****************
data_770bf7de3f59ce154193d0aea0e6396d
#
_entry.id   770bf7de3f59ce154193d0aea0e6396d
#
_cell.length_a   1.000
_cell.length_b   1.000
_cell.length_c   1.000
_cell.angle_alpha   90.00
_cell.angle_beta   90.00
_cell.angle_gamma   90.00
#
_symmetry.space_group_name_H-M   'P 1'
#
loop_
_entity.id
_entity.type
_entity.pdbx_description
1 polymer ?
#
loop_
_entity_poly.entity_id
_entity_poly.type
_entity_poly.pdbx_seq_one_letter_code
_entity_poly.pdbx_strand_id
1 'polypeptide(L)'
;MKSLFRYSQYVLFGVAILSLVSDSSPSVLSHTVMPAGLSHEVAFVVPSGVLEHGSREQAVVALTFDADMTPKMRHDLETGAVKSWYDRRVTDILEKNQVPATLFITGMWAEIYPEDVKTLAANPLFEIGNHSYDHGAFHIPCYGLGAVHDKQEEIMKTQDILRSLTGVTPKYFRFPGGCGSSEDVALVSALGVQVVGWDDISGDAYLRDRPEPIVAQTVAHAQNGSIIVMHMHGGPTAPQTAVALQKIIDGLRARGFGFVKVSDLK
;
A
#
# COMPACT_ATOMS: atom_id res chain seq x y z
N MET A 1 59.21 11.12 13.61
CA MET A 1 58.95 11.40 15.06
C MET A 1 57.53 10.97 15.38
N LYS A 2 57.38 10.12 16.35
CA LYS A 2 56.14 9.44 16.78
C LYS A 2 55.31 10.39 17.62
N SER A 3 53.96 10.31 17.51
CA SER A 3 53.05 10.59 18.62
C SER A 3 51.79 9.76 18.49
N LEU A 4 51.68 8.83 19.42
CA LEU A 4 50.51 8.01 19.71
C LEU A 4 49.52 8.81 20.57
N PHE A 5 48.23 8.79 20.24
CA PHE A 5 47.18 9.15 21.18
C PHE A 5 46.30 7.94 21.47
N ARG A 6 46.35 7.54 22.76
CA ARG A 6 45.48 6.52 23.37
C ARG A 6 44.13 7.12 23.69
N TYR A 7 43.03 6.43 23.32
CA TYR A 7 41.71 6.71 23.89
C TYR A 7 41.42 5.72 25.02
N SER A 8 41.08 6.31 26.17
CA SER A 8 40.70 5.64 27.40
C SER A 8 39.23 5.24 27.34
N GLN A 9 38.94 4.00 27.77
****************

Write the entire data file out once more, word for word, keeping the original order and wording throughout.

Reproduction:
data_770bf7de3f59ce154193d0aea0e6396d
#
_entry.id   770bf7de3f59ce154193d0aea0e6396d
#
_cell.length_a   1.000
_cell.length_b   1.000
_cell.length_c   1.000
_cell.angle_alpha   90.00
_cell.angle_beta   90.00
_cell.angle_gamma   90.00
#
_symmetry.space_group_name_H-M   'P 1'
#
loop_
_entity.id
_entity.type
_entity.pdbx_description
1 polymer ?
#
loop_
_entity_poly.entity_id
_entity_poly.type
_entity_poly.pdbx_seq_one_letter_code
_entity_poly.pdbx_strand_id
1 'polypeptide(L)'
;MKSLFRYSQYVLFGVAILSLVSDSSPSVLSHTVMPAGLSHEVAFVVPSGVLEHGSREQAVVALTFDADMTPKMRHDLETGAVKSWYDRRVTDILEKNQVPATLFITGMWAEIYPEDVKTLAANPLFEIGNHSYDHGAFHIPCYGLGAVHDKQEEIMKTQDILRSLTGVTPKYFRFPGGCGSSEDVALVSALGVQVVGWDDISGDAYLRDRPEPIVAQTVAHAQNGSIIVMHMHGGPTAPQTAVALQKIIDGLRARGFGFVKVSDLK
;
A
#
# COMPACT_ATOMS: atom_id res chain seq x y z
N MET A 1 59.21 11.12 13.61
CA MET A 1 58.95 11.40 15.06
C MET A 1 57.53 10.97 15.38
N LYS A 2 57.38 10.12 16.35
CA LYS A 2 56.14 9.44 16.78
C LYS A 2 55.31 10.39 17.62
N SER A 3 53.96 10.31 17.51
CA SER A 3 53.05 10.59 18.62
C SER A 3 51.79 9.76 18.49
N LEU A 4 51.68 8.83 19.42
CA LEU A 4 50.51 8.01 19.71
C LEU A 4 49.52 8.81 20.57
N PHE A 5 48.23 8.79 20.24
CA PHE A 5 47.18 9.15 21.18
C PHE A 5 46.30 7.94 21.47
N ARG A 6 46.35 7.54 22.76
CA ARG A 6 45.48 6.52 23.37
C ARG A 6 44.13 7.12 23.69
N TYR A 7 43.03 6.43 23.32
CA TYR A 7 41.71 6.71 23.89
C TYR A 7 41.42 5.72 25.02
N SER A 8 41.08 6.31 26.17
CA SER A 8 40.70 5.64 27.40
C SER A 8 39.23 5.24 27.34
N GLN A 9 38.94 4.00 27.77